My initial trial of Caputo 00 Chef’s Flour intrigued me, but it certainly didn’t solve the issues I’d faced with doughs in the past. My Caputo pies came out pale (although they had no oil or sugar, so a direct comparison with past pies is not really fair) and tough while my King Arthur Bread Flour (KABF) pies have had problems with too much extensibility and not enough elasticity in the dough, resulting in spots where the pizza skin is stretched too thin or tears. Lately with all of my doughs I’ve been having issues with too much bench flour making it onto the finished pizza. I took my issues to Pizzamaking.com, which has an excellent forum of pizza enthusiasts and professionals helping members make their ideal pizza at home. Tonight I try some of the tips and suggestions I received.
As promised, I followed up my test of various bench flours (homemade rice flour, semolina, cornmeal, and plain old whole wheat) with a test of two things that are not bench flours but certainly help moving the pizza from the peel to the stone. I put my dough on top of tin foil or parchment paper before putting it on the peel and let slide onto the stone easy as ever. Either of these surfaces is far superior to any flour for ease of transfer, but in principle could alter the heat transfer between the dough and the stone resulting in inferior crust.
After losing quite a few pizzas during transfer to the oven (and of course setting off the smoke alarm each time), my resistance to buying equipment caved and I purchased an American Metalcraft aluminum pizza peel. The first time I used it, it was brilliant. With just some whole wheat flour spread on top, I was able to stretch out the dough and slide it into a cast iron skillet with no issue at all. However, the critical info I’m leaving out about ease of this pizza placement is that the dough was untopped. I topped the pizza in the skillet before putting it under the broiler. One week later, I tried topping a pizza on the peel only to have it stick to the peel so badly that there was no way to get it unstuck, and the pizza had to go into the trash instead of the oven. Continue reading
The first pizza related post I made on this blog gave the dough and sauce recipes that I had developed over a matter of months of experimenting. I had found a sort of all-purpose dough for making both cracker crust and a “normal” pizza with a crispy crust but some chewiness as well. Basically the only difference between these two styles was the amount of dough I used.
I then started experimenting with baking surfaces and quite suddenly abandoned my dough and sauce recipes in favor of recipes influenced by The Pizza Lab. The recipe I started favoring included no whole wheat flour or spices, but delivered improved crispiness, chewiness, and flavor. Why would anyone want to look back in light of such progress?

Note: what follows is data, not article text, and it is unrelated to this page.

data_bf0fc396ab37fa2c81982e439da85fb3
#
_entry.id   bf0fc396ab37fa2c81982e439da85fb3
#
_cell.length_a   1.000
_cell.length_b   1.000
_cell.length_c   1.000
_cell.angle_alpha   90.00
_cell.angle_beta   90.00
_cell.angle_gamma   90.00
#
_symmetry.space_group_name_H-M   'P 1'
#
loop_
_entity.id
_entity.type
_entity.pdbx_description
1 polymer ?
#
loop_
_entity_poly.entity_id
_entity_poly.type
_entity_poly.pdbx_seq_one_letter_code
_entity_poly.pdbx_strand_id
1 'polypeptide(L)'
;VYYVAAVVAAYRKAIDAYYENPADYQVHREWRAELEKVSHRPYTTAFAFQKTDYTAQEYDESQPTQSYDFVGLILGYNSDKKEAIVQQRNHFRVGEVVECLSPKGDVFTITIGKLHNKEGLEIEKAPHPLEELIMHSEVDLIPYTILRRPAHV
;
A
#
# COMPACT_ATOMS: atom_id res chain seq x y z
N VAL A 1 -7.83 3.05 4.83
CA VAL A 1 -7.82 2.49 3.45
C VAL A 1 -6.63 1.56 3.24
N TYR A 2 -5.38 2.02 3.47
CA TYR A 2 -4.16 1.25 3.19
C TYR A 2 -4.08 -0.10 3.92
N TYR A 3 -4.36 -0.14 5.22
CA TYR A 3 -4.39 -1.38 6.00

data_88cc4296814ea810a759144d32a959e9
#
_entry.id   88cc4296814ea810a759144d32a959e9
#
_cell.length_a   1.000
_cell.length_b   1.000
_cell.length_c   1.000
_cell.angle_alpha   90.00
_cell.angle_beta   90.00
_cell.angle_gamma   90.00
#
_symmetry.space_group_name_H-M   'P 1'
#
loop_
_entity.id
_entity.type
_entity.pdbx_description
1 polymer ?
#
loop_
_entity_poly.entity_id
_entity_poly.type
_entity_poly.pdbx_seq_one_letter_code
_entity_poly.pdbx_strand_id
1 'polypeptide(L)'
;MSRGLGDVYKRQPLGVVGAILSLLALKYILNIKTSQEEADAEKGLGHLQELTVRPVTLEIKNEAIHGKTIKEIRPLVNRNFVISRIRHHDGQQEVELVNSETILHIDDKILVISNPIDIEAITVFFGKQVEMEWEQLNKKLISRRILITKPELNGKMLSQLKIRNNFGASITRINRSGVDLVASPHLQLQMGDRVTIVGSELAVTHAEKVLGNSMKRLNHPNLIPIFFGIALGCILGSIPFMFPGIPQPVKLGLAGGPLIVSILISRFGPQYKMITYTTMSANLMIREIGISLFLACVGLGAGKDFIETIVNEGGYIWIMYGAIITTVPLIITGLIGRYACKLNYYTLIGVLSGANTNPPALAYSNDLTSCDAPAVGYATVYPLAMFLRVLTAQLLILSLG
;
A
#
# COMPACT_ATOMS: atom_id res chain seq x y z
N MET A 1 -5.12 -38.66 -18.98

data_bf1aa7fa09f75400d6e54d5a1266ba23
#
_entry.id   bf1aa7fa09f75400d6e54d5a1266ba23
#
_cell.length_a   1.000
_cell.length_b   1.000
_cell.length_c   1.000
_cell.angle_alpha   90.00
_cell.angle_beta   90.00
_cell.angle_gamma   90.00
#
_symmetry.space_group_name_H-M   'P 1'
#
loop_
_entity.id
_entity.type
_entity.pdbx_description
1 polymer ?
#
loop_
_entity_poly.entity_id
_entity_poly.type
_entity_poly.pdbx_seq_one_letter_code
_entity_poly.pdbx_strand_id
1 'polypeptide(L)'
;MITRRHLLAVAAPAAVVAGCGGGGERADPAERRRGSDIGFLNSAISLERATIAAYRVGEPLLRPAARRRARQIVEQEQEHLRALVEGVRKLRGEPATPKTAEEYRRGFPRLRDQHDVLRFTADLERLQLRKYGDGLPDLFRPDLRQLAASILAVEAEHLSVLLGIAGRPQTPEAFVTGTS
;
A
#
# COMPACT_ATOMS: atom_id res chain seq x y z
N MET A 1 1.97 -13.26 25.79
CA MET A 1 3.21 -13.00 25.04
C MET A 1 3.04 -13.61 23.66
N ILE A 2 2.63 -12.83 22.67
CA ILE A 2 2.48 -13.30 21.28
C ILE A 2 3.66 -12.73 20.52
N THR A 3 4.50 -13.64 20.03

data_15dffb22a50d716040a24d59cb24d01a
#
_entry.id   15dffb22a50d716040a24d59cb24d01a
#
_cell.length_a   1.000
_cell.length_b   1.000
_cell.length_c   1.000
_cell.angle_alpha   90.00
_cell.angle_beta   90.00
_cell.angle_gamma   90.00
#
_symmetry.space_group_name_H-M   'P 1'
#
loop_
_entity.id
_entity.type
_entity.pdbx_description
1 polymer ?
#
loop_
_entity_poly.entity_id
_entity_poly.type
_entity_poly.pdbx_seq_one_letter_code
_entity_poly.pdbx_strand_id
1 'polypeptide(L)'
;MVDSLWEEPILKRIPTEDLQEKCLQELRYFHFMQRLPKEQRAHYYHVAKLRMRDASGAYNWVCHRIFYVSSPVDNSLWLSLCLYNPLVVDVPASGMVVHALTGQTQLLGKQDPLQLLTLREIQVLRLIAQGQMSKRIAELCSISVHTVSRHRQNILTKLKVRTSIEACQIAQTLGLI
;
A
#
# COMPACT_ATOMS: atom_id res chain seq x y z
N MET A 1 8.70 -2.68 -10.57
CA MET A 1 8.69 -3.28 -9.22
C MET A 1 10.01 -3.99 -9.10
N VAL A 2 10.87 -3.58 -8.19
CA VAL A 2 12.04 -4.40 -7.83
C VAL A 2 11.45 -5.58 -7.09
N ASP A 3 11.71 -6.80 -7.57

Well, I happen to still like my old recipes. I like that whole wheat is more nutritious, and I like being able to make a cracker crust, which I somewhat doubt could be done with this dough (even if I made a thin crust pizza, the dough would still have too much spring in the oven to produce a dense cracker crust). Also, I’m an experimentalist at heart.
In my deliberations about buying a stone, I searched about for cheap alternatives. I had read on recipe sites and message boards about using cheap quarry tiles to approximate the effect of a pizza stone. While Jason’s cast iron skillet is free for me to use, it can only produce pies that are a bit over 9″ across (smaller than I would probably even eat by myself). I have $5 to lend to a pizza experiment, so I decided to pay a visit to Home Depot.
While I have been hesitant to invest in a pizza stone, I have noticed a significant difference in the quality of the pizzas I bake on a baking sheet compared to those I bake on a pizza pan. Getting a crispy bottom crust seems much more a matter of luck when using a baking sheet than with the pan, and additionally the pan is the only surface I’ll trust to bake a pizza with any thickness to it.
In response to my last post about pizza, one of my friends pointed me to an excellent blog called Slice, which has experimented with all kinds of cooking techniques, surfaces, temperatures, fermentation techniques, dough recipes, yadda yadda yadda. Most of their experiments can be found in the aptly title Pizza Lab section. I found myself reading about pizza until about 2:30 am that night, which I think is just about the highest recommendation I can give that blog.